By Ryan Schude
7 Feb 2008
The lamp photo started it all back round '03 when a small house party presented itself as an opportunity to make a portrait of my friend Colin. He had told us the story of a night when he was jealously attempting to own a corner of the couch but couldn't shake the attention of an over eager table lamp which repeatedly chose to remind Colin of it's presence. The struggle sounded too delightful not to re-enact and so while the remainder of the party people played poker and imbibed, I set to scrounging around the garage building the set with whatever barney rubble I could find. 3 hours of ghetto digital polaroiding ensued, which entailed fooling the long exposure setting on a point and shoot elph in order to hit the strobe while the shutter was open, building cardboard snoots around duct taped flashes, and finally we were ready to shoot. Problem was I had a house full of saucers with little patience for my repeated focus checks on a beat up Hasselblad from the 70's. As you can see from some of their expressions, none of them are actors, and although now looking back I realize how many ways this photo missed the mark, what stands is the birth of a whole new way for me to create that I never knew existed.
Surely people had been making photos like this forever but it was like that feeling you get when you discover a band on the radio you had never heard before and are all excited to show your friends only for them to say, "duh, I've been listening to them for decades." As the ideas began to elaborate so did the excitement during each actual session a picture was made. Next came the egg nog photo. This time the event was thrown around the single focus of making the photo as opposed to the other way around. We didn't tell the guests what was going on except the two principal stars who had to toss and receive a healthy dose of egg nog to the face respectively. A quick practice throw was initiated outside against a fence and then as soon as they were in place there was no time to stall before the expressions of the fellow noggers would have been spoiled. One shot was all we had for this one and a lucky one it proved to be. Now I understood the room for error with trying to bootleg the darn thing and so began the need to control more and more of the process.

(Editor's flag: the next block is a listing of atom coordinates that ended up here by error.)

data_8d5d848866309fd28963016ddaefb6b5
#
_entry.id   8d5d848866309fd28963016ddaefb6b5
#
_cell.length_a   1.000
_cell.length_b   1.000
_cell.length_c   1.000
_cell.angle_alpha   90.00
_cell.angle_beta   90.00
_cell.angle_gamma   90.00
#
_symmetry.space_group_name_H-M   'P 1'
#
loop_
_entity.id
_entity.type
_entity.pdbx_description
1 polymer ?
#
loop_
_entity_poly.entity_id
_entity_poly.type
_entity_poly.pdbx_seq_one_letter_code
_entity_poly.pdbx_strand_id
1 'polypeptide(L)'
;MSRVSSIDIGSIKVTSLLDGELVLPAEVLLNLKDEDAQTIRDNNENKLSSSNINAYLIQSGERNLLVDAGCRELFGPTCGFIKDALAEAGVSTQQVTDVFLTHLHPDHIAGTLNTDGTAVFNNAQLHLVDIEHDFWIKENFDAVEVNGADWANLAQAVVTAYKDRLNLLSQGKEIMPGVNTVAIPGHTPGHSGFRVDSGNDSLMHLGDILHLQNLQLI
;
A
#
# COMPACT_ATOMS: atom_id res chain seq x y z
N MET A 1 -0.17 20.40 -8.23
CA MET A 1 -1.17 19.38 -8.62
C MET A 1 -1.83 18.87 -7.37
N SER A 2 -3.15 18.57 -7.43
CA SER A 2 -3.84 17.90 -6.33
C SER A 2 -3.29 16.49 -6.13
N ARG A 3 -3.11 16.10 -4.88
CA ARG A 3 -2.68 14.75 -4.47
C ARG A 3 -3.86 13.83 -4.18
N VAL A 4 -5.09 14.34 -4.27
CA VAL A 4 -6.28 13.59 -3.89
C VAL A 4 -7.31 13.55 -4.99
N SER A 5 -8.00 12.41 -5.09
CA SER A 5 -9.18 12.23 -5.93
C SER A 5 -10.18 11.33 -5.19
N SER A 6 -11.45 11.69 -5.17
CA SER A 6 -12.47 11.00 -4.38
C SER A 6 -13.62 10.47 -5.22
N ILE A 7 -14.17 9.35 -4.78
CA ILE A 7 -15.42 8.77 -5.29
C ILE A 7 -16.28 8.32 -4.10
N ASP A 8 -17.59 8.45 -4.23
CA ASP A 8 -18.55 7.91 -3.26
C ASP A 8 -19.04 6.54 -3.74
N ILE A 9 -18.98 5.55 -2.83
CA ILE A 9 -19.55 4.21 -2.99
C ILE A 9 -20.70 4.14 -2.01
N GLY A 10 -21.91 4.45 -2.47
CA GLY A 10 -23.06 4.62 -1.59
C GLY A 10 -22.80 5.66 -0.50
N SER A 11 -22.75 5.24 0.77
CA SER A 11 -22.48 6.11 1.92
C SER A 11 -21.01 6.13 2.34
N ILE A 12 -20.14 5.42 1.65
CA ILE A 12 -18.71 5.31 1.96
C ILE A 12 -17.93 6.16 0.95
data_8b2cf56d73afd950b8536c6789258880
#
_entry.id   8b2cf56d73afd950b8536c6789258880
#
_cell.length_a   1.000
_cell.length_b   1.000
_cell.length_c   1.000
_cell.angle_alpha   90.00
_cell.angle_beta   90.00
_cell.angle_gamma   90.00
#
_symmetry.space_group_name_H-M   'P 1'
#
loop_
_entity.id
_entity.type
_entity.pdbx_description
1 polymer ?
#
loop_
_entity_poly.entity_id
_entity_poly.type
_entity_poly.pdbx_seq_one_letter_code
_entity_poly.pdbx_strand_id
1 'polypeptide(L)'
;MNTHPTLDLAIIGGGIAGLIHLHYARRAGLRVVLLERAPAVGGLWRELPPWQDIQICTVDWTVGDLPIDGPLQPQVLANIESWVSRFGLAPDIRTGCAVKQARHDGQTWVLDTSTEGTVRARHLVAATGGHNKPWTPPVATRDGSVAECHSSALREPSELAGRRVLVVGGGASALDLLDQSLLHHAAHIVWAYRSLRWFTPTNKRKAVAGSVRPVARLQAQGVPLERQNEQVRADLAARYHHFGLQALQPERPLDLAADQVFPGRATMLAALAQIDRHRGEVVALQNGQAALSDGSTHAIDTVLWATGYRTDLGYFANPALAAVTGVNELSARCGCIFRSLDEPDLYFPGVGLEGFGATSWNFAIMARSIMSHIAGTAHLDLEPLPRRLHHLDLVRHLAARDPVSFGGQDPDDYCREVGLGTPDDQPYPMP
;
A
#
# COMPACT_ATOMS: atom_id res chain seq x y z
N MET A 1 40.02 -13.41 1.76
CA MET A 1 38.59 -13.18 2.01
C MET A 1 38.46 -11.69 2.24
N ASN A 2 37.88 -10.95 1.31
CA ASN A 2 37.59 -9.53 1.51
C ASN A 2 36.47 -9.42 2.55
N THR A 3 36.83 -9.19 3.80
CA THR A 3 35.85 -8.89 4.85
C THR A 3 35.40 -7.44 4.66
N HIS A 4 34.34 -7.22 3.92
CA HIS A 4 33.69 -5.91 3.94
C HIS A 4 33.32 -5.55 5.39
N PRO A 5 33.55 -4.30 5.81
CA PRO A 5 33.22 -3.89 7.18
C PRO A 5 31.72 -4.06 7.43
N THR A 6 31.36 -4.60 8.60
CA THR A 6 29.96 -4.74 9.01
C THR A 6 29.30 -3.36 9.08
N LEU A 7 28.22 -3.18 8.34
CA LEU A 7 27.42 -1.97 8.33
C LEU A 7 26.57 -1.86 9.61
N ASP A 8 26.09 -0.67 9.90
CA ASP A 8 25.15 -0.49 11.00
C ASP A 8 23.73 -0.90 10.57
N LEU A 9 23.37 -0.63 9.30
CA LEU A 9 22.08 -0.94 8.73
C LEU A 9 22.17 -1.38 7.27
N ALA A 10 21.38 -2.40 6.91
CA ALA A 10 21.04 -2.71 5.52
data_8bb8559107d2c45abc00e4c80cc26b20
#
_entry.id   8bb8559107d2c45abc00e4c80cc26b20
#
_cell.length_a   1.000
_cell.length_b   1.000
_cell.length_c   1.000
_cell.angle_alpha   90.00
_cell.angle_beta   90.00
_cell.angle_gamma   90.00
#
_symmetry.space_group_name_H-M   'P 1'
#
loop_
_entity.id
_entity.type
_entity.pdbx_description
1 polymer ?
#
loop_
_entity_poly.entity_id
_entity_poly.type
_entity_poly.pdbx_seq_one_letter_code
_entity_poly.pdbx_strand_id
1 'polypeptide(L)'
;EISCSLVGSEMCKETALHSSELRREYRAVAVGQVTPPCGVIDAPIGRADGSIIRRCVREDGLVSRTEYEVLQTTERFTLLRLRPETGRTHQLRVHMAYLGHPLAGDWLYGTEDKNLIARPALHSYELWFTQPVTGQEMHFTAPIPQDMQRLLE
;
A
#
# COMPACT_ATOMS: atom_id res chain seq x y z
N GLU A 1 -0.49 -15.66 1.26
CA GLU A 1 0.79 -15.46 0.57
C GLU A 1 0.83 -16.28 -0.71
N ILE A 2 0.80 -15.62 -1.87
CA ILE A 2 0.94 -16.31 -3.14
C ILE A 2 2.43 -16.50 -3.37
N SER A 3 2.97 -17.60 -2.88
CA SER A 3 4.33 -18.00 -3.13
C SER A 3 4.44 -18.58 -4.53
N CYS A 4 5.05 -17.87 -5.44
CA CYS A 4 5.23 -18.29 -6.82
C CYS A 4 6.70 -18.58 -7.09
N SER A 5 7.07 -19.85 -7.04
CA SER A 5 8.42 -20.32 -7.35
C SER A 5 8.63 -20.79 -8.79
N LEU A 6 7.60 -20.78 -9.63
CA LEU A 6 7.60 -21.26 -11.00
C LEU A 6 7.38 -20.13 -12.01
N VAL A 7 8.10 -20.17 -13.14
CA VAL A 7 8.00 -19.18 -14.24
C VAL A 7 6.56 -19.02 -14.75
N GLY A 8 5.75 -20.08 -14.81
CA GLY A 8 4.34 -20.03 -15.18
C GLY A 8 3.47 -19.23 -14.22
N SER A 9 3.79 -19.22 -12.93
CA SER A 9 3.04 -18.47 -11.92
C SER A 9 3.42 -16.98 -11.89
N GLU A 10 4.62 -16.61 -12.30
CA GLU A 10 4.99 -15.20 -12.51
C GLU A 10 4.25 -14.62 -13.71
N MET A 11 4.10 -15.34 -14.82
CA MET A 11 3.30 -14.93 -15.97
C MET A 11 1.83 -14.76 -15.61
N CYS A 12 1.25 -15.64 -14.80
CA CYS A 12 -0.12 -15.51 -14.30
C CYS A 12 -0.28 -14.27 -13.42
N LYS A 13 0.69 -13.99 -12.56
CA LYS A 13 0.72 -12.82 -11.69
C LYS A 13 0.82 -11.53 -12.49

With each new photo, everything from the planning, to the shooting and, begrudgingly, the post production, became more intense. The results all make it worth while but the rush that accompanied watching that mask of egg nog take shape in one chaotic moment can only be matched by standing engulfed in a painfully cold suburban night with a freshly packed snowball and lacing the next car that strolled it's naivete our way only to wait until their door closed in plain view to start running the route towards safety.
Ketchup in kiddie pools, flying suitcases and tortoises are fun too I suppose. Not to mention the prospect of how much sillier and random it can all get quite tickles me purple so let's just say the exercise is a give and take. Progression abounds and so long as the thrill remains intact, only a welcome embrace of the bigger and better is in order. It's all about the hustle though so no doubt once the process becomes routine, reinvention will Napolean itself right back to the basics, guerilla style without proper regard towards decency or restraint.